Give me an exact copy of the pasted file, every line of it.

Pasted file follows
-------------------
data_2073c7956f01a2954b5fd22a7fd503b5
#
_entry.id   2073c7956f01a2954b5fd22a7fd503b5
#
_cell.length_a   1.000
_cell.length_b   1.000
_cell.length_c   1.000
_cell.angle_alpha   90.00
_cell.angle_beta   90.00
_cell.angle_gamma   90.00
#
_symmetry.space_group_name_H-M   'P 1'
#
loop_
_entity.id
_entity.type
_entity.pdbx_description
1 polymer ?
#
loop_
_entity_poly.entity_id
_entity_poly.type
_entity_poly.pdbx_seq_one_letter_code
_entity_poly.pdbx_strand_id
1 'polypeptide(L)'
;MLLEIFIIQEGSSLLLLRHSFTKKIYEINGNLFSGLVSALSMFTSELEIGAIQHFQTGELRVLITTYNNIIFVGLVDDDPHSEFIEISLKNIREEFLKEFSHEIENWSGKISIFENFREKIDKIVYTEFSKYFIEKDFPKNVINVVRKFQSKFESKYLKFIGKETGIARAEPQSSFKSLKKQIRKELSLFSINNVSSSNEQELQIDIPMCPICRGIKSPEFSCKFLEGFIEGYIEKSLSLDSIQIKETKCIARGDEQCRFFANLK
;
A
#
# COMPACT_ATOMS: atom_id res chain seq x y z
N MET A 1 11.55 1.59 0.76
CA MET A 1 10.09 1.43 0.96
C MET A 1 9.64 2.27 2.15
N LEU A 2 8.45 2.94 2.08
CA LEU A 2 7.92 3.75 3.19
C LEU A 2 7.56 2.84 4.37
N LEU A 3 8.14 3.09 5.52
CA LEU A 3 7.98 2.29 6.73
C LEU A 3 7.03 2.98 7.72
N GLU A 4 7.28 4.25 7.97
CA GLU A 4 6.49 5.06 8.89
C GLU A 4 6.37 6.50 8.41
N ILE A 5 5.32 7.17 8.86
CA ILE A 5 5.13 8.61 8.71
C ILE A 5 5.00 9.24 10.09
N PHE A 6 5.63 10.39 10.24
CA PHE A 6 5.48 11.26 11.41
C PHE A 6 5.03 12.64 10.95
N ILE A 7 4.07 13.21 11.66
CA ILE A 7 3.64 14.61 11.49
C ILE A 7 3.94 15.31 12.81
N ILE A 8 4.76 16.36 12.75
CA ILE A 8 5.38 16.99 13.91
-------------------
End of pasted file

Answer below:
data_2073c7956f01a2954b5fd22a7fd503b5
#
_entry.id   2073c7956f01a2954b5fd22a7fd503b5
#
_cell.length_a   1.000
_cell.length_b   1.000
_cell.length_c   1.000
_cell.angle_alpha   90.00
_cell.angle_beta   90.00
_cell.angle_gamma   90.00
#
_symmetry.space_group_name_H-M   'P 1'
#
loop_
_entity.id
_entity.type
_entity.pdbx_description
1 polymer ?
#
loop_
_entity_poly.entity_id
_entity_poly.type
_entity_poly.pdbx_seq_one_letter_code
_entity_poly.pdbx_strand_id
1 'polypeptide(L)'
;MLLEIFIIQEGSSLLLLRHSFTKKIYEINGNLFSGLVSALSMFTSELEIGAIQHFQTGELRVLITTYNNIIFVGLVDDDPHSEFIEISLKNIREEFLKEFSHEIENWSGKISIFENFREKIDKIVYTEFSKYFIEKDFPKNVINVVRKFQSKFESKYLKFIGKETGIARAEPQSSFKSLKKQIRKELSLFSINNVSSSNEQELQIDIPMCPICRGIKSPEFSCKFLEGFIEGYIEKSLSLDSIQIKETKCIARGDEQCRFFANLK
;
A
#
# COMPACT_ATOMS: atom_id res chain seq x y z
N MET A 1 11.55 1.59 0.76
CA MET A 1 10.09 1.43 0.96
C MET A 1 9.64 2.27 2.15
N LEU A 2 8.45 2.94 2.08
CA LEU A 2 7.92 3.75 3.19
C LEU A 2 7.56 2.84 4.37
N LEU A 3 8.14 3.09 5.52
CA LEU A 3 7.98 2.29 6.73
C LEU A 3 7.03 2.98 7.72
N GLU A 4 7.28 4.25 7.97
CA GLU A 4 6.49 5.06 8.89
C GLU A 4 6.37 6.50 8.41
N ILE A 5 5.32 7.17 8.86
CA ILE A 5 5.13 8.61 8.71
C ILE A 5 5.00 9.24 10.09
N PHE A 6 5.63 10.39 10.24
CA PHE A 6 5.48 11.26 11.41
C PHE A 6 5.03 12.64 10.95
N ILE A 7 4.07 13.21 11.66
CA ILE A 7 3.64 14.61 11.49
C ILE A 7 3.94 15.31 12.81
N ILE A 8 4.76 16.36 12.75
CA ILE A 8 5.38 16.99 13.91